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Sad About Daft Punk? This Framed Print Will Let Them Play in Your House Forever

The photo depicts Guy-Manuel de Homem-Christo and Thomas Bangalter days before the release of "Alive 2007."

Daft Punk framed print Uncrate Supply

After 28 years of churning out some of the most infectious dance music of all time, Daft Punk called it quits on Monday.

Fortunately for fans of the famously robot-clad French duo, its discography—which includes four studio albums, two live records and a soundtrack—is unlikely to fall out of heavy rotation anytime soon. But if you find yourself needing a more visional reminder, Uncrate Supply has you covered, with a limited-edition framed print of the group at the height of its power.

The stark, full-color snapshot depicts Guy-Manuel de Homem-Christo and Thomas Bangalter in their signature outfits days before the release of their second live album, Alive 2007. Despite the science fiction stylings of their music and visual aesthetic, the photo captures the two in a rare mundane moment, catching a breather between promotional events. Bangalter can be seen looking off camera forlornly in his chrome visor, while the gold-clad Homem-Christo stares dead ahead at the photographer. It’s not necessarily the setting you expect to see the pair in, but the shot highlights just how unique they and their brand of disco-inspired house music really was.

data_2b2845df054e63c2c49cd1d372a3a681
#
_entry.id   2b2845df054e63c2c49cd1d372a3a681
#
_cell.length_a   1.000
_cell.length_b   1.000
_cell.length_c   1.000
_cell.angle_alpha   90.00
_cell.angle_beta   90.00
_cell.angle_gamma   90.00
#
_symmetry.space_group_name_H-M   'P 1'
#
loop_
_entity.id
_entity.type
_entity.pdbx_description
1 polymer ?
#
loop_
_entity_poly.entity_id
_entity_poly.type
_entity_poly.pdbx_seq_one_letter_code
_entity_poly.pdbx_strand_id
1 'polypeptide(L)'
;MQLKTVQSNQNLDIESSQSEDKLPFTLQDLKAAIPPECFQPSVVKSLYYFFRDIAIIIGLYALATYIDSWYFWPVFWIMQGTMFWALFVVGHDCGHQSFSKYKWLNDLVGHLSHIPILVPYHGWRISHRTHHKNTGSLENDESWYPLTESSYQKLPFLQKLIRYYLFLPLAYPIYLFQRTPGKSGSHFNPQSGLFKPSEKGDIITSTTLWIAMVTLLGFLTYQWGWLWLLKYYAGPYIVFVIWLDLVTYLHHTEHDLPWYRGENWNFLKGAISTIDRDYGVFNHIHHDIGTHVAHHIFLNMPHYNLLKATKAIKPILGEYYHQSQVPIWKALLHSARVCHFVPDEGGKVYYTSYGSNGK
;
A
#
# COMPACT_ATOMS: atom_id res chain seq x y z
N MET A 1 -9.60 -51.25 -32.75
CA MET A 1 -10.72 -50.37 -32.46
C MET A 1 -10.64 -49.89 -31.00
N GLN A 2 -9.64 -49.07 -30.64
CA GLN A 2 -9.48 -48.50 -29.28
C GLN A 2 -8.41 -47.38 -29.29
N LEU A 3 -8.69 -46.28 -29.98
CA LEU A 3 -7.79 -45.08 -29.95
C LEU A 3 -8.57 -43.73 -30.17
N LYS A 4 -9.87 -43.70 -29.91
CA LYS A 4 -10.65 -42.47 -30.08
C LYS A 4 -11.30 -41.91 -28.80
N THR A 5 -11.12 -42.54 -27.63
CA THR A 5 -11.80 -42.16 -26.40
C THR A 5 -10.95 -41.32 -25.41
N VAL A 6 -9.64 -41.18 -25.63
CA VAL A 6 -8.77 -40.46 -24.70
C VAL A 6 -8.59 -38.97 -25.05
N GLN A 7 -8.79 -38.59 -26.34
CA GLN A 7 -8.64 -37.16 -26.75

The photo comes in two sizes, medium (20″ by 16″) or large (24″ by 20″), and is printed to order on Fuji crystal archive paper. The print is limited to just 495 examples and each comes numbered and encased in a black or white solid wood frame. The medium size print costs $249, while the large costs $349, and both can be ordered now through the Uncrate Supply website.

Daft Punk formed in Paris in 1993, when Homem-Christo and Bangalter were still teenagers. By the middle of the decade, the group had achieved worldwide stardom thanks to a series of anthemic dance cuts that could get even the grouchiest music snob tapping their feet. All their releases are worth a listen, but especially 1997’s Homework and 2001’s Discovery, both of which are considered classics of the genre. Just as memorable are the duo’s bold music videos, any of which will have you wishing the group eventually backtracks on yesterday’s announcement and gets back together at least one more time. Let the reunion campaign begin!

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